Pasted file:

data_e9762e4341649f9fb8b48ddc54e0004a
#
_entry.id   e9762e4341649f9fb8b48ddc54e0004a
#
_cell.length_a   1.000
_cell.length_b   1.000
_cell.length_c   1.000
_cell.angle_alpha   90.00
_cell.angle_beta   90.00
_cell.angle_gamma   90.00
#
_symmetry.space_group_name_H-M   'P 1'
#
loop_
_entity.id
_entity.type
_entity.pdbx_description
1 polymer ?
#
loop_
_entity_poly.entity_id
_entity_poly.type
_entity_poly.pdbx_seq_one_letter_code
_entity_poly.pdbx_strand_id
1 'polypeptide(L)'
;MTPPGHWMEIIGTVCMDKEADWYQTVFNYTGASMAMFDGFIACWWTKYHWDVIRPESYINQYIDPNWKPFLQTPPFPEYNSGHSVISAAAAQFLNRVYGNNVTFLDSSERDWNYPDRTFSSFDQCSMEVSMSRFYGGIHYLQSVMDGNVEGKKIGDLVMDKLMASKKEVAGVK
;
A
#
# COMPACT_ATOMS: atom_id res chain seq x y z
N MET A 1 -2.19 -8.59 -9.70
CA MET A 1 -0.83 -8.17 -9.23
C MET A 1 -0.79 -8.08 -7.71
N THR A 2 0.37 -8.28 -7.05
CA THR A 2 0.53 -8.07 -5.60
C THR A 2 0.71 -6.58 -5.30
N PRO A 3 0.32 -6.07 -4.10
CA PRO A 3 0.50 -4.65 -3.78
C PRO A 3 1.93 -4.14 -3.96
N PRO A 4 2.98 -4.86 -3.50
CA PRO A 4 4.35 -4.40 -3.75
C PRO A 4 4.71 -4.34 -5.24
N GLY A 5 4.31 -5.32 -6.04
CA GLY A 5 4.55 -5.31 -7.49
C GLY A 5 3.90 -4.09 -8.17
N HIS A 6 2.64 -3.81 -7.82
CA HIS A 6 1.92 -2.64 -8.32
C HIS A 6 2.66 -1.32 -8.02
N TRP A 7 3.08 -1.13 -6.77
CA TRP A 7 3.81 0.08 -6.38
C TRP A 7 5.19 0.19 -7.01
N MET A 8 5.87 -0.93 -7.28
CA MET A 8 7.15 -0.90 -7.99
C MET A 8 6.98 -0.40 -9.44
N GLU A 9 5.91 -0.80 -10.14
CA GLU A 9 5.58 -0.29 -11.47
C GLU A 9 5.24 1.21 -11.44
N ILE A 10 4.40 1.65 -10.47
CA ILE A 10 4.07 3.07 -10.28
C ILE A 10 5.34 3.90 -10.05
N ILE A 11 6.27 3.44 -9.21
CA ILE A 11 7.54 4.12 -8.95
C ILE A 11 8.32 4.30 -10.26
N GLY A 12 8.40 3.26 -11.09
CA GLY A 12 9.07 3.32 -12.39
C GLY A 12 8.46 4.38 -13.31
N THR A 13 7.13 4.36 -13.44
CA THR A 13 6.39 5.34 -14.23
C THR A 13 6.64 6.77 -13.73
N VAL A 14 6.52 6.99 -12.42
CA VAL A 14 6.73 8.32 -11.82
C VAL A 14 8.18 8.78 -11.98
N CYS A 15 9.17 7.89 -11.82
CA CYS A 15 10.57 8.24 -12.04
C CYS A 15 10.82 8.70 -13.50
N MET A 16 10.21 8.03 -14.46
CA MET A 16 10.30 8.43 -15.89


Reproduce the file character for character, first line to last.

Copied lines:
data_e9762e4341649f9fb8b48ddc54e0004a
#
_entry.id   e9762e4341649f9fb8b48ddc54e0004a
#
_cell.length_a   1.000
_cell.length_b   1.000
_cell.length_c   1.000
_cell.angle_alpha   90.00
_cell.angle_beta   90.00
_cell.angle_gamma   90.00
#
_symmetry.space_group_name_H-M   'P 1'
#
loop_
_entity.id
_entity.type
_entity.pdbx_description
1 polymer ?
#
loop_
_entity_poly.entity_id
_entity_poly.type
_entity_poly.pdbx_seq_one_letter_code
_entity_poly.pdbx_strand_id
1 'polypeptide(L)'
;MTPPGHWMEIIGTVCMDKEADWYQTVFNYTGASMAMFDGFIACWWTKYHWDVIRPESYINQYIDPNWKPFLQTPPFPEYNSGHSVISAAAAQFLNRVYGNNVTFLDSSERDWNYPDRTFSSFDQCSMEVSMSRFYGGIHYLQSVMDGNVEGKKIGDLVMDKLMASKKEVAGVK
;
A
#
# COMPACT_ATOMS: atom_id res chain seq x y z
N MET A 1 -2.19 -8.59 -9.70
CA MET A 1 -0.83 -8.17 -9.23
C MET A 1 -0.79 -8.08 -7.71
N THR A 2 0.37 -8.28 -7.05
CA THR A 2 0.53 -8.07 -5.60
C THR A 2 0.71 -6.58 -5.30
N PRO A 3 0.32 -6.07 -4.10
CA PRO A 3 0.50 -4.65 -3.78
C PRO A 3 1.93 -4.14 -3.96
N PRO A 4 2.98 -4.86 -3.50
CA PRO A 4 4.35 -4.40 -3.75
C PRO A 4 4.71 -4.34 -5.24
N GLY A 5 4.31 -5.32 -6.04
CA GLY A 5 4.55 -5.31 -7.49
C GLY A 5 3.90 -4.09 -8.17
N HIS A 6 2.64 -3.81 -7.82
CA HIS A 6 1.92 -2.64 -8.32
C HIS A 6 2.66 -1.32 -8.02
N TRP A 7 3.08 -1.13 -6.77
CA TRP A 7 3.81 0.08 -6.38
C TRP A 7 5.19 0.19 -7.01
N MET A 8 5.87 -0.93 -7.28
CA MET A 8 7.15 -0.90 -7.99
C MET A 8 6.98 -0.40 -9.44
N GLU A 9 5.91 -0.80 -10.14
CA GLU A 9 5.58 -0.29 -11.47
C GLU A 9 5.24 1.21 -11.44
N ILE A 10 4.40 1.65 -10.47
CA ILE A 10 4.07 3.07 -10.28
C ILE A 10 5.34 3.90 -10.05
N ILE A 11 6.27 3.44 -9.21
CA ILE A 11 7.54 4.12 -8.95
C ILE A 11 8.32 4.30 -10.26
N GLY A 12 8.40 3.26 -11.09
CA GLY A 12 9.07 3.32 -12.39
C GLY A 12 8.46 4.38 -13.31
N THR A 13 7.13 4.36 -13.44
CA THR A 13 6.39 5.34 -14.23
C THR A 13 6.64 6.77 -13.73
N VAL A 14 6.52 6.99 -12.42
CA VAL A 14 6.73 8.32 -11.82
C VAL A 14 8.18 8.78 -11.98
N CYS A 15 9.17 7.89 -11.82
CA CYS A 15 10.57 8.24 -12.04
C CYS A 15 10.82 8.70 -13.50
N MET A 16 10.21 8.03 -14.46
CA MET A 16 10.30 8.43 -15.89